Student Onboarding and Ongoing Education Guide

Student Onboarding and Ongoing Education Guide

Sexual Assault & Violence Response Resources

Information you can use to seek resources and support for sexual assault, domestic violence, dating violence and stalking crimes, and ways to report the crime to law enforcement and the campus.

The State University of New York and its State-operated and community colleges believe that sexual violence prevention training and education cannot be accomplished via a single day or a single method of training. To that end, SUNY campuses will continue to educate all new and current students using a variety of best practices aimed at educating the entire college community in a way that decreases violence and maintaining a culture where sexual assault and acts of violence are not tolerated.

All new first-year and transfer students will, during the course of their onboarding to a SUNY State-operated or community college, receive training on the following topics, using a method and manner appropriate to the institutional culture of each campus:

The onboarding process is not limited to a single day of orientation, but recognizes that students enroll at different times at different SUNY campuses and gives campuses the flexibility to best educate students at a time and manner that can most effectively bring these points to light. SUNY will conduct these trainings for all new students, whether first-year or transfer, undergraduate, graduate, or professional. Each campus shall use multiple methods to educate students about sexual violence prevention. Each SUNY institution will also share information on sexual violence prevention with parents of enrolling students.

Students at SUNY State-operated and community college campuses shall be offered general and specialized training in sexual violence prevention. Each institution will conduct a campaign, compliant with the requirements of the Violence Against Women Act, to educate the student population. Further, institutions will, as appropriate, provide or expand specific training to include groups such as international students, students that are also employees of the campus, leaders and officers of registered/recognized student organizations, online and distance education students. Institutions will also provide specific training to members of groups identified as likely to engage in high-risk behavior.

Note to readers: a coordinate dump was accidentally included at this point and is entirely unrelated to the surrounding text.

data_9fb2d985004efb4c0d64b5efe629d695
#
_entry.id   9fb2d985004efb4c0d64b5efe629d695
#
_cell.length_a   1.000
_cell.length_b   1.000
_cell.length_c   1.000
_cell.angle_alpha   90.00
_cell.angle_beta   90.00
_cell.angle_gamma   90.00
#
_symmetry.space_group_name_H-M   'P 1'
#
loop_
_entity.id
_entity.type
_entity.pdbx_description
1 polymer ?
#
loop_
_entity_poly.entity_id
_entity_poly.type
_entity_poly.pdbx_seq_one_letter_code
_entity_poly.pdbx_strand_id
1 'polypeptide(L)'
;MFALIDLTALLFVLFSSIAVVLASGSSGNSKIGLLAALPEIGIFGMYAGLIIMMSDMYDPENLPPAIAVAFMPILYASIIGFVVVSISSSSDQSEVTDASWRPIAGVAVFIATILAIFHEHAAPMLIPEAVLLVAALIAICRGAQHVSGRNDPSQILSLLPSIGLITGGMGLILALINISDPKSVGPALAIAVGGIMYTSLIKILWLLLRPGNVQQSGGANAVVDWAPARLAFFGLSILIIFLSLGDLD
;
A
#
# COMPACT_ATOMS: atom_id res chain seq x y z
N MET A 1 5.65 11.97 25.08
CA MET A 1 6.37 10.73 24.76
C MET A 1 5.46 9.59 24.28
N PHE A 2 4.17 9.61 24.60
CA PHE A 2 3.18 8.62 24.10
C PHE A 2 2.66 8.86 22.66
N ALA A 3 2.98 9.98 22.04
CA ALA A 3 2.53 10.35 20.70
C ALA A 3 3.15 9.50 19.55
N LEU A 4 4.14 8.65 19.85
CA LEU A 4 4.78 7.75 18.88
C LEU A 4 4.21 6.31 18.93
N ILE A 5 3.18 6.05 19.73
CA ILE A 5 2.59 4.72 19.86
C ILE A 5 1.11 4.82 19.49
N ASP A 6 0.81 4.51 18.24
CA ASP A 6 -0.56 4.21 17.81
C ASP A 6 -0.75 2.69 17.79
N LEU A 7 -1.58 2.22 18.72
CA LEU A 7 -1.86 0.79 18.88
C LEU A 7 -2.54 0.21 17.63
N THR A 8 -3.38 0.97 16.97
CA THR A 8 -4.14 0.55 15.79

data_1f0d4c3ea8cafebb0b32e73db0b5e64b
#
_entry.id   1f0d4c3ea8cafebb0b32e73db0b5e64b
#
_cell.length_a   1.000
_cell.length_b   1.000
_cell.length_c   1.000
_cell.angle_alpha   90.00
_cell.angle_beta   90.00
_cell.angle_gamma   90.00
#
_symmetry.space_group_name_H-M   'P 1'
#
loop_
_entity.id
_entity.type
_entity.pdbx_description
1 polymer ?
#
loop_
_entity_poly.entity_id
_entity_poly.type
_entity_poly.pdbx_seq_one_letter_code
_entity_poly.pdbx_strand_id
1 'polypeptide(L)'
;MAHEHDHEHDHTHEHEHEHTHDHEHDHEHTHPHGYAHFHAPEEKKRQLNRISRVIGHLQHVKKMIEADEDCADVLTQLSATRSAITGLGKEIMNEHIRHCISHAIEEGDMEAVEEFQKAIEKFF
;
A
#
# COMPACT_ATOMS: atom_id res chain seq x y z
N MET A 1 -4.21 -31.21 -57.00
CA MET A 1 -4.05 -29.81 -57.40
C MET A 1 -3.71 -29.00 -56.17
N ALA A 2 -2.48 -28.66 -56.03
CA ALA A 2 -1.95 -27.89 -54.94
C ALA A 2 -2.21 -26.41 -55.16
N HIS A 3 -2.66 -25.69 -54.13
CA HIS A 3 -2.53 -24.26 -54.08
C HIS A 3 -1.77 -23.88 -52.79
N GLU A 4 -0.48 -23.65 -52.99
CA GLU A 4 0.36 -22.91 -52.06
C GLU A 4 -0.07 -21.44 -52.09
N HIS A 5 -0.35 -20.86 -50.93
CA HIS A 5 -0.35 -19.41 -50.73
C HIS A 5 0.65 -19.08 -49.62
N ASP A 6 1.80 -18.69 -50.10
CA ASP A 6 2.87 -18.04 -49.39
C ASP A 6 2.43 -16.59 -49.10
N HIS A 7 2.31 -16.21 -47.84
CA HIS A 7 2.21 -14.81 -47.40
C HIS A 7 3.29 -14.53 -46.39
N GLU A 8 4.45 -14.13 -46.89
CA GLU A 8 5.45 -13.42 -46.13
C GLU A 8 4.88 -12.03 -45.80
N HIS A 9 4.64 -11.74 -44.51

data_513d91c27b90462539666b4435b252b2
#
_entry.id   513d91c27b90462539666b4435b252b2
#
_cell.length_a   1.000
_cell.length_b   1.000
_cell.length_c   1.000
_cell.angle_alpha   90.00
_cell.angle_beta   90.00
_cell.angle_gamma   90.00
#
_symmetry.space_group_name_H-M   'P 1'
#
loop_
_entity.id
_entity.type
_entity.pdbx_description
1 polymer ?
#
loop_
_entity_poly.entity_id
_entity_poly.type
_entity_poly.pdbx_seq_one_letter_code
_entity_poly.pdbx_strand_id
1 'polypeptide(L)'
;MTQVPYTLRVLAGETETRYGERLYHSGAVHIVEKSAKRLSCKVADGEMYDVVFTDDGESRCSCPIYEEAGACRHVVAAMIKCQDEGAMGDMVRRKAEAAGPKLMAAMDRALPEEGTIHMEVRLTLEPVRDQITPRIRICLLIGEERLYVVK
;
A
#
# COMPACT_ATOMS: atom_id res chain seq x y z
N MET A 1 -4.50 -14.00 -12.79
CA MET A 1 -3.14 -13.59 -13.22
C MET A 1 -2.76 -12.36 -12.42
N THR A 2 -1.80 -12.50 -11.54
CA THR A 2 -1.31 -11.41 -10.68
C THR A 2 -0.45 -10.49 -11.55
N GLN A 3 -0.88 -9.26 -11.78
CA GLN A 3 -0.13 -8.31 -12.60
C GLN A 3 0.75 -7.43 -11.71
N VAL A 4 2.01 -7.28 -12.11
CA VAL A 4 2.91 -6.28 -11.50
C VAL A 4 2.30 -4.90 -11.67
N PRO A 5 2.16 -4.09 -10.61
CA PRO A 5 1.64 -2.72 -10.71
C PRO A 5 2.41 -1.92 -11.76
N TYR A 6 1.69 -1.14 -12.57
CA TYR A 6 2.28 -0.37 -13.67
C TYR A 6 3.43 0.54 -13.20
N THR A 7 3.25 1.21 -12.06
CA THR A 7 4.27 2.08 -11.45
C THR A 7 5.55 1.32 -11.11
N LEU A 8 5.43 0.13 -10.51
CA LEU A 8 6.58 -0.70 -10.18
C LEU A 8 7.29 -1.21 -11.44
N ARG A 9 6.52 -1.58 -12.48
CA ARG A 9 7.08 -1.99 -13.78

Beginning in the 2015-2016 academic year, SUNY State-operated and community colleges will require that student leaders and officers of registered/recognized student organizations and those seeking recognition complete training on domestic violence, dating violence, sexual assault, or stalking prevention as part of the approval process and require student-athletes to complete training in domestic violence, dating violence, sexual assault, or stalking prior to participating in intercollegiate athletics. 

Methods of training and educating students may include, but are not limited to:

Each SUNY campus must report back to the Chancellor on or before March 31, 2015 on their plan to comply with this policy. Each institution must engage in a regular assessment of their programming and policies to determine effectiveness. The institution may either assess its own programming or conduct a review of other campus programming and published studies to adapt its programming to ensure effectiveness and relevance to students.


 
 


Further resources may be found at the SUNY Sexual Violence Prevention Resources page and the SUNY Compliance Page Safety, Security, and Public Health.

A plain language explanation of the differences between the criminal justice process and the college disciplinary system.

Model MOU between Colleges and Rape Crisis Centers

Information on complying with the Violence Against Women Act and SUNY-created model policies may be found in the SUNY Office of General Counsel document Policy and Programming Changes Pursuant to the Campus SaVE Provisions of the Violence Against Women Act.